I snuck in between floods.
A couple months after one. You could still smell the mud. Still had to dodge the crumbling edges of highways.
They banded together, those people, in that flood. Cleaned up their school together. Cleaned up their roads together. I slid in late, and, having done nothing to help, became a spectator, pretending to understand the words and looks that communicated whole paragraphs between the people who were there to see it.
I never fit in that school, that county. Never particularly wanted to. I was nervous, anxious, the whole time I stayed. Trying not to say the wrong thing. Trying not to do the wrong thing. No one was unfriendly, but I didn't make friends. Didn't know how to relax into the rhythm of a place that felt so desperate, so distant. I was homesick for any other county, any other school.
My kids were all right. They bounced back. Just, every once in a while, one of them would stop typing or reading or coloring and look up at the ceiling.
"The water came up real fast that day."
"We was out playin' and Mommy hollered for me to get in, it was floodin'."
"This computer won't work. Did it get flooded?" and "My marker's out of ink. Did it get flooded?" and "This rug smells yuck. It musta got flooded."
Sounding every bit like some little old man embellishing the tale for his grandkids. So matter-of-fact. Uphill both ways in those kids' days. They were six and seven and eight years old and they knew more about mud and water and shifting foundations than I ever hope to know.
I loved them, but I couldn't wait to leave. Consumed by the selfish, by the desperate. Eaten up by anxiety and guilt, not about the flood, not about anything in particular -- just the way the gray sky and gritty air down there will make you desperate. I wondered how any of the older kids managed it, the desperation, the will to leave. You could see it on some of their faces as early as fourth grade, fifth grade.
But -- not on as many faces as you'd think. So content, some of those faces. So unaware that the sky could be any color but gray. Or maybe they just saw blue in places I didn't.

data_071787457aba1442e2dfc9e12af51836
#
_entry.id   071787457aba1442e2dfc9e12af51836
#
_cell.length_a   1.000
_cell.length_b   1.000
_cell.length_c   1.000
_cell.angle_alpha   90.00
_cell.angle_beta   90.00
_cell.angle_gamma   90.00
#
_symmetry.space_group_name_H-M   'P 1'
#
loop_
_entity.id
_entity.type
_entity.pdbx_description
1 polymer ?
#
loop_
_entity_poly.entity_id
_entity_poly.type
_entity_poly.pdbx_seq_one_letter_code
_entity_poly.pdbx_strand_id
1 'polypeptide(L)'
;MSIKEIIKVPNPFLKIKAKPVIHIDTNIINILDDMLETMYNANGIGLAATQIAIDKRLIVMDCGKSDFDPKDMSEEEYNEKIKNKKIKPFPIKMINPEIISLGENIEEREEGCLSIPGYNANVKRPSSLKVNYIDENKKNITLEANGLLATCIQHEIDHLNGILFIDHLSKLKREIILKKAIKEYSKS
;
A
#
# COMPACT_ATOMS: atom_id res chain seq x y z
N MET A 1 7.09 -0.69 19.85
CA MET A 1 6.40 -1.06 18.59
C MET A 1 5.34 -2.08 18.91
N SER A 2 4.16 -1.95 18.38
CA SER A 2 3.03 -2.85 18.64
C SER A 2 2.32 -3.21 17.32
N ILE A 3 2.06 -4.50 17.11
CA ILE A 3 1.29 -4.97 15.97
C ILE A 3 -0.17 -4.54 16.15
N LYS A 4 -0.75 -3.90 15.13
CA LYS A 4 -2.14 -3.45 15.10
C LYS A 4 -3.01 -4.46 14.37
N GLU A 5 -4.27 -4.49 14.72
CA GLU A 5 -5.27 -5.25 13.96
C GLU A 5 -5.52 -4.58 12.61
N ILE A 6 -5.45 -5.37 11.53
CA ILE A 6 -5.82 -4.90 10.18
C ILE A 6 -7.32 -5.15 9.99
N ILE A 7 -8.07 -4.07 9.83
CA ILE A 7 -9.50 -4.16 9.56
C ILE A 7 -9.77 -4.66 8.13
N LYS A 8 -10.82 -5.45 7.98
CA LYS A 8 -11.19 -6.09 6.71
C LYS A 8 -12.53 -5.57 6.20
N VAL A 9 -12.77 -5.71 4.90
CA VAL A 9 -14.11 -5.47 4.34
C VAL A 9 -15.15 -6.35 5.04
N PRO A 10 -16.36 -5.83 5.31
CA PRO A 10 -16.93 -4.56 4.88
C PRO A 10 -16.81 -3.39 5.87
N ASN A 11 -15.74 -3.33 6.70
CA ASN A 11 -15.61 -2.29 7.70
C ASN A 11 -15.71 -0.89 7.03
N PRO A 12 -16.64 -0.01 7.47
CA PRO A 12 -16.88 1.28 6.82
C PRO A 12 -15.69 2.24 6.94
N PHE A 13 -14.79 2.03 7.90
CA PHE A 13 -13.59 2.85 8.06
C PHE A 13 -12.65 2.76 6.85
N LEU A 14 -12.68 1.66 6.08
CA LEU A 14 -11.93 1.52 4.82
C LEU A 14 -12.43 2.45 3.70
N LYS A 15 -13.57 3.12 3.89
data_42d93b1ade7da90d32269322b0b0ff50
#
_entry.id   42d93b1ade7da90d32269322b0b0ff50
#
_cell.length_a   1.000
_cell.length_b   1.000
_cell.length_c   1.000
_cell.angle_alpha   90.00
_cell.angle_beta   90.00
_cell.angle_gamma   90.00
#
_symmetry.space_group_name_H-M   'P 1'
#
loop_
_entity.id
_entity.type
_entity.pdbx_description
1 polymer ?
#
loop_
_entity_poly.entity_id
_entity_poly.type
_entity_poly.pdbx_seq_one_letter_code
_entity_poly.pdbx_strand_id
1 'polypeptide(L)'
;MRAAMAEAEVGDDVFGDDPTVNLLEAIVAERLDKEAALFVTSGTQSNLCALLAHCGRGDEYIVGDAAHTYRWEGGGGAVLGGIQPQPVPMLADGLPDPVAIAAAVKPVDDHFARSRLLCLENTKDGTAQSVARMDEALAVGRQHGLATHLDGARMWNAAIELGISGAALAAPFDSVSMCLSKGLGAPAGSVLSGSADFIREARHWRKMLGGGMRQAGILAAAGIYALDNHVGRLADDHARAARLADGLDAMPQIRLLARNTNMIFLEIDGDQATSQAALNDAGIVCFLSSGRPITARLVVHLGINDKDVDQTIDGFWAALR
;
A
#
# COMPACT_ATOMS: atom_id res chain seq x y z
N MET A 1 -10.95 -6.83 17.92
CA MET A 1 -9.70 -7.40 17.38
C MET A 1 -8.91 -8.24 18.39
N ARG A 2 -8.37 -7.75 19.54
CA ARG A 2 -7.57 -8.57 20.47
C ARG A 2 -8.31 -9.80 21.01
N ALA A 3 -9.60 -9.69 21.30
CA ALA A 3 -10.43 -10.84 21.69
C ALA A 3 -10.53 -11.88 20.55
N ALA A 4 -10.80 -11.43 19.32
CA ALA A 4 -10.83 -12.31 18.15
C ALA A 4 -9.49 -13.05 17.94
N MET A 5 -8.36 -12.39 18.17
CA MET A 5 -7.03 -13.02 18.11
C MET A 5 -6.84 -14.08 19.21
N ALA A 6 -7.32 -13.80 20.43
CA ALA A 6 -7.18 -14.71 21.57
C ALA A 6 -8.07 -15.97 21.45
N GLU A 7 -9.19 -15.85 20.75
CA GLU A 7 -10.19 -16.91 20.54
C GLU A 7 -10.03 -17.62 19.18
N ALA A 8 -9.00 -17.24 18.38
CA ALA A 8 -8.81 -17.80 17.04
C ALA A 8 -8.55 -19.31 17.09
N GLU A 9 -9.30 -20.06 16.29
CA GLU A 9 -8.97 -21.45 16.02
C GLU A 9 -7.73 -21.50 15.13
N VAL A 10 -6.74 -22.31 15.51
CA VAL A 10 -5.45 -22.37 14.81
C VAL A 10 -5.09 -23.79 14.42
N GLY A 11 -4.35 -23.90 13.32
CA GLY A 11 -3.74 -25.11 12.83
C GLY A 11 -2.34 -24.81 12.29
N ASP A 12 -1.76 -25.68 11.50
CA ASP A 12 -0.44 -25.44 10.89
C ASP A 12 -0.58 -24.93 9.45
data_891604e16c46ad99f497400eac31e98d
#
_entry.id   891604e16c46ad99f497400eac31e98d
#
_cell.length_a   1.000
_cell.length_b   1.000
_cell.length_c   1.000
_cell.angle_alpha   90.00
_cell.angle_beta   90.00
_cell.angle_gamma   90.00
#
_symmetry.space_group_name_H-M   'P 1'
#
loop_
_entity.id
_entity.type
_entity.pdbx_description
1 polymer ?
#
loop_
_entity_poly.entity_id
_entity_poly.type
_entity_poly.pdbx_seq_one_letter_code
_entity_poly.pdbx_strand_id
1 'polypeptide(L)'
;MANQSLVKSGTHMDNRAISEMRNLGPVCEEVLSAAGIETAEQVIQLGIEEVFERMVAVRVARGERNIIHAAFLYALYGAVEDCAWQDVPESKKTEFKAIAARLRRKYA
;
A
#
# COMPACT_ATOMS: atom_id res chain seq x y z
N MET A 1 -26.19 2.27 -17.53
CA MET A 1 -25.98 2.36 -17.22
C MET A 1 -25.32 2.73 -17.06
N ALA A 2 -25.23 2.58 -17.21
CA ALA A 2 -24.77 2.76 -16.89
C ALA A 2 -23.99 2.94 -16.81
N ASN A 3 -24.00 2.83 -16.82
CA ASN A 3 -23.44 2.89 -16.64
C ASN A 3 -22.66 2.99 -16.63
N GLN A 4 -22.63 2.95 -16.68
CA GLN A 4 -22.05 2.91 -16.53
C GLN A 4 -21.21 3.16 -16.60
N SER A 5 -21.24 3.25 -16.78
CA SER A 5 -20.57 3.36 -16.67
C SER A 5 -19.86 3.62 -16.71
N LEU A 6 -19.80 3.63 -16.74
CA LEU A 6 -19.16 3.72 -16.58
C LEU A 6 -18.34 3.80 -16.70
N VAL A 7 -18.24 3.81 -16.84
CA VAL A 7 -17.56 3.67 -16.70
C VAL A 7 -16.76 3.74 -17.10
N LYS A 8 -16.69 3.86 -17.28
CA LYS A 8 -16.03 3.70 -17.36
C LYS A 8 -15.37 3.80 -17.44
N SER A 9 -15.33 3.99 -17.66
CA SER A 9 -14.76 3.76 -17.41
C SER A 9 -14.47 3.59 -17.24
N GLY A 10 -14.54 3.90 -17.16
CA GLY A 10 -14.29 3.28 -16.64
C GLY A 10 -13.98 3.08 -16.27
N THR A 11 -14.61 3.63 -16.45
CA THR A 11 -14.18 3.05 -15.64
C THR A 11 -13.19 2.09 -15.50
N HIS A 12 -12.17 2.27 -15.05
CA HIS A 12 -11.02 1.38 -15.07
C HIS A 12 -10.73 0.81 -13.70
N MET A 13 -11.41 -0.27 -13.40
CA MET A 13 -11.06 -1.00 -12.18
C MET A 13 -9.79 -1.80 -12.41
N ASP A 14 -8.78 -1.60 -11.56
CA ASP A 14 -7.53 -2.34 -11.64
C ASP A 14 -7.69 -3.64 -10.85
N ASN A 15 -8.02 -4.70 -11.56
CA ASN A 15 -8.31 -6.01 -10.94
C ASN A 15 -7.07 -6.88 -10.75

Maybe I was seeing gray in places nobody else did. That's part of why I loved those kids, and why I never understood them -- they could see home, shining bright, beneath the tiniest sliver of blue sky, while I couldn't spot home anywhere, even in bright sunlight.
I got out, finally, feeling scarred and still desperate. Glancing over my shoulder, shivering, trying to shake off the grit and the gray. Still not seeing blue. Still not all the way gone.
Then Saturday dawned lovely, if rainy -- a soft, gentle gray I hadn't seen in a while. My best friend took me wedding dress shopping and we put the perfect gown on layaway. Had lunch out. Tried on shoes. I felt good. Distant. Like I'd finally escaped.
That very moment, back down in that county, the creeks were escaping their banks again, claiming gardens and bridges and basements and churches. Sneaking into hallways and whispering down alleys.
Now I'm back in this odd state of being half-gone. In my head I keep seeing hopeful gazes, hearing matter-of-fact little voices. Want to gather them up and rebuild their basements, help them structure their hopes around something dry and solid.
But I'm gone.
And life there continues without me, like it did before me: wet and gray, oddly hopeful in the face of things I've never seen.